“Oh, There Goes Gravity” – Eminem And Mean Reversion

It’s not often in the course of an investment career that you have occasion to quote Eminem, but there’s a lyric from his song ‘Lose Yourself’ that often springs to my mind when I’m contemplating an investment.

Snap back to reality, oh there goes gravity.

Not exactly the most profound of lyrics, I know, but it has literally made me and saved me millions of dollars.

In the course of my investment career, I estimate that I’ve reviewed financial models for over 1,500 commercial property deals (and invested in only about 60 of them). When considering which deals to go for and which to let go, one of the questions I’ve made a habit of asking is: “If we buy this property at the proposed price, how much money does the vendor make ?”

I ask this not to feed the black dogs of envy and schadenfreude but because careful analysis of EG’s track record over the past 15 years has taught me that the deals that performed best for us tended to be the deals where the vendor had recorded a mediocre or even negative return.

And the corollary also holds true: the deals that performed worst tended to be the deals where the vendor was making a small fortune by selling to us. The correlation was far from perfect but the nexus was real and it was noteworthy.

In other words, returns cannot fly high forever. Gravity ultimately asserts itself – and moreover, the longer gravity is defied, the more likely and more savagely it is to re-assert itself.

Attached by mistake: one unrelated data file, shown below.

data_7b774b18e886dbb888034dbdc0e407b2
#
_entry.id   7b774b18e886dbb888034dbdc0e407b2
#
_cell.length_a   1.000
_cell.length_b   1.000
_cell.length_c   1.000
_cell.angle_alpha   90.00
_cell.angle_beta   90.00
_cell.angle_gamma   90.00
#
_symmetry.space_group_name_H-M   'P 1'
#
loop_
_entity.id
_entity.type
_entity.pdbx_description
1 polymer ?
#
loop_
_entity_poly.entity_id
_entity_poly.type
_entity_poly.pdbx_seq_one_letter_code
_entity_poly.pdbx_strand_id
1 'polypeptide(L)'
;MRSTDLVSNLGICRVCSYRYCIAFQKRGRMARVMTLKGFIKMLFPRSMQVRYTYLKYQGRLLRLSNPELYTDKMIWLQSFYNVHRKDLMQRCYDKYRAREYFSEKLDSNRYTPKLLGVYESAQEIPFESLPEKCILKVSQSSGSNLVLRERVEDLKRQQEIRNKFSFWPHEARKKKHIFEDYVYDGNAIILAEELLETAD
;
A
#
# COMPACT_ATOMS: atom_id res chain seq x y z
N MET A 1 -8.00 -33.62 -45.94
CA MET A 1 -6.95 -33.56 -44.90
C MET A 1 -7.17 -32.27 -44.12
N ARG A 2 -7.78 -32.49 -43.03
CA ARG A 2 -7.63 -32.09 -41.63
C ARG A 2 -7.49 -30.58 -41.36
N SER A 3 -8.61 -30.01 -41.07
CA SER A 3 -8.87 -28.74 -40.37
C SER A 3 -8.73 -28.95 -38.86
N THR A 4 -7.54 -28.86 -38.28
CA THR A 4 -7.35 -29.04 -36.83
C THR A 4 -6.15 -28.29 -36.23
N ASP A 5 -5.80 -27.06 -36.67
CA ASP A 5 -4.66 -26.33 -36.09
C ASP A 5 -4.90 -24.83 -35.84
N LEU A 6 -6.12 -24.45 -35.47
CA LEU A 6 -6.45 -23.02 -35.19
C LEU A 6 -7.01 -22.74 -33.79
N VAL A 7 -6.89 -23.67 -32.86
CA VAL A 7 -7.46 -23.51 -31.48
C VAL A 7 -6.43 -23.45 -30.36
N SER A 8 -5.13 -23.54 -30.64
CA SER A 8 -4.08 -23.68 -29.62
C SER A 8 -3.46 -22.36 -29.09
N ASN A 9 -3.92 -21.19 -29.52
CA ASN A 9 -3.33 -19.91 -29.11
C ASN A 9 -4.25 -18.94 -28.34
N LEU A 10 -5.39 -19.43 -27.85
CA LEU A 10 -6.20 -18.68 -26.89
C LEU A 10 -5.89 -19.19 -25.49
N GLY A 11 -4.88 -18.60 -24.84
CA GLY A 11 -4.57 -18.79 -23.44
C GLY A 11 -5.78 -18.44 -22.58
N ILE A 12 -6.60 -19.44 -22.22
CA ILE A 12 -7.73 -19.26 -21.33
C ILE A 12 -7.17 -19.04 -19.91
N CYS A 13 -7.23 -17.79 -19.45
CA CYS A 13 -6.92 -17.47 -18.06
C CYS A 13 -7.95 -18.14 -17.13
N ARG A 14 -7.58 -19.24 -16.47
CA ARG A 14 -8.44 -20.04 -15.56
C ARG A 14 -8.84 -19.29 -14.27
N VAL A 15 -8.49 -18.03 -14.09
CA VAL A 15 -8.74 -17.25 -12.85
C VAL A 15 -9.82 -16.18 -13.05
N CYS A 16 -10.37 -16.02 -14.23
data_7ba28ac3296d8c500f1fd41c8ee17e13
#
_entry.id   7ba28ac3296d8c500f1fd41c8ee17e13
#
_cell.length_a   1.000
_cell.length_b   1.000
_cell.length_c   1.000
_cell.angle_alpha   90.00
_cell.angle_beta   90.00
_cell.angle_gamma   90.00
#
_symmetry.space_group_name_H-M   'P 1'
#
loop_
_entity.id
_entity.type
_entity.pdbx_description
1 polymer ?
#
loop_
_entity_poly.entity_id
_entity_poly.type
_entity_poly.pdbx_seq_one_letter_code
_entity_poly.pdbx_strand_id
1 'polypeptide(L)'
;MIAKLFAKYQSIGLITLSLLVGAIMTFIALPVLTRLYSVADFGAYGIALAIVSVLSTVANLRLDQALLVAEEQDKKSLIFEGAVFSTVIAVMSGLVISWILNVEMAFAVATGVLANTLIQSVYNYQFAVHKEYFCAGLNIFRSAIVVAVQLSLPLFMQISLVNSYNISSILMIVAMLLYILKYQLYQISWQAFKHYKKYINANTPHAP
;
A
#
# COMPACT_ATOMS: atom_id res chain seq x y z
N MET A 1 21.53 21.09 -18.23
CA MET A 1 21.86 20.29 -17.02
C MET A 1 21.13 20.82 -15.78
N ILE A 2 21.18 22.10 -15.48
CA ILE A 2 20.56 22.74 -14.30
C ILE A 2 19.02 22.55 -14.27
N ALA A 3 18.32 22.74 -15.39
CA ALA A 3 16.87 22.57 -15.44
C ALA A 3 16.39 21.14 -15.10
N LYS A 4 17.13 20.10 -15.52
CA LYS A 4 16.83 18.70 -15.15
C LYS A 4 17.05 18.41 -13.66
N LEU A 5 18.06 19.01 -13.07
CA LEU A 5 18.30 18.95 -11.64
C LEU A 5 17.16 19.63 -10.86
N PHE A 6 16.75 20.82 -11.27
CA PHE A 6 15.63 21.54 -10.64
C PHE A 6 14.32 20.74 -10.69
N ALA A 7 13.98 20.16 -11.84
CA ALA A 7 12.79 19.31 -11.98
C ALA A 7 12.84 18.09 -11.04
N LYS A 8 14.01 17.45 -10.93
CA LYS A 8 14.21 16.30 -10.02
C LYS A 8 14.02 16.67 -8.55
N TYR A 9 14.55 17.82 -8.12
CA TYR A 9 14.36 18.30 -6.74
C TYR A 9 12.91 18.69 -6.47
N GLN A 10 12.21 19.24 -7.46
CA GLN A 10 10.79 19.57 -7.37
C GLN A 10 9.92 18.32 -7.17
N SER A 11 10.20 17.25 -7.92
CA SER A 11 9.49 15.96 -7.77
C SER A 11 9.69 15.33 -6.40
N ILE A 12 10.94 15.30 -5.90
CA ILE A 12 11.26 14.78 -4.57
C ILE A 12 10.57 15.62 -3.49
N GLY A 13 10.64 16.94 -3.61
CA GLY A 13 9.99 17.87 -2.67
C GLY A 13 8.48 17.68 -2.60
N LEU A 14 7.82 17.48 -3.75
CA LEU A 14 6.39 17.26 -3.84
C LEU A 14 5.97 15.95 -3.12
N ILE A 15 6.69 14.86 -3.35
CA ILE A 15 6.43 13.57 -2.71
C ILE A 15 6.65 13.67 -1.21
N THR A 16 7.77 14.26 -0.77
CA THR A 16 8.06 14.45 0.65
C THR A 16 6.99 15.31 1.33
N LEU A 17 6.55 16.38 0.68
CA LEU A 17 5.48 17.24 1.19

Gravity in the investment literature is known as “mean reversion”, the tendency over time for a data series to revert to its long term average.

For example, if a secondary Sydney CBD office asset generates 15% annual ungeared returns for 8-years (without a major refurbishment), mean reversion dictates that it is likely to generate 3% annual returns over the next 8-years or so. This is because the long term average annual return for such assets has tended to be approximately 9% per annum.

This is why EG’s risk management software (PRISMS) now makes it mandatory for our cap trans team to estimate the (ungeared) annual return to the vendor on every proposed acquisition. If the vendor’s return is significantly above the historic norms for that asset class/strategy then our PRISMS software immediately assigns a higher risk to the deal. It doesn’t mean that we can’t do the deal, but by applying a risk loading to the deal, PRISMS effectively makes it harder for us to do deals where the vendor is getting rich by selling to us.

So it’s become part of EG folklore that when a deal leader reports that a vendor is making a fortune by selling to us at the prevailing market price, the whole room breaks out into knowing laughter and one or more of us is apt to sing the refrain (however ineptly, with apologies to Eminem):

Snap back to reality, oh there goes gravity.

Returns cannot defy gravity indefinitely. I knew that intellectually for years but it took a talented rapper to help me turn it into an axiom habitually practiced.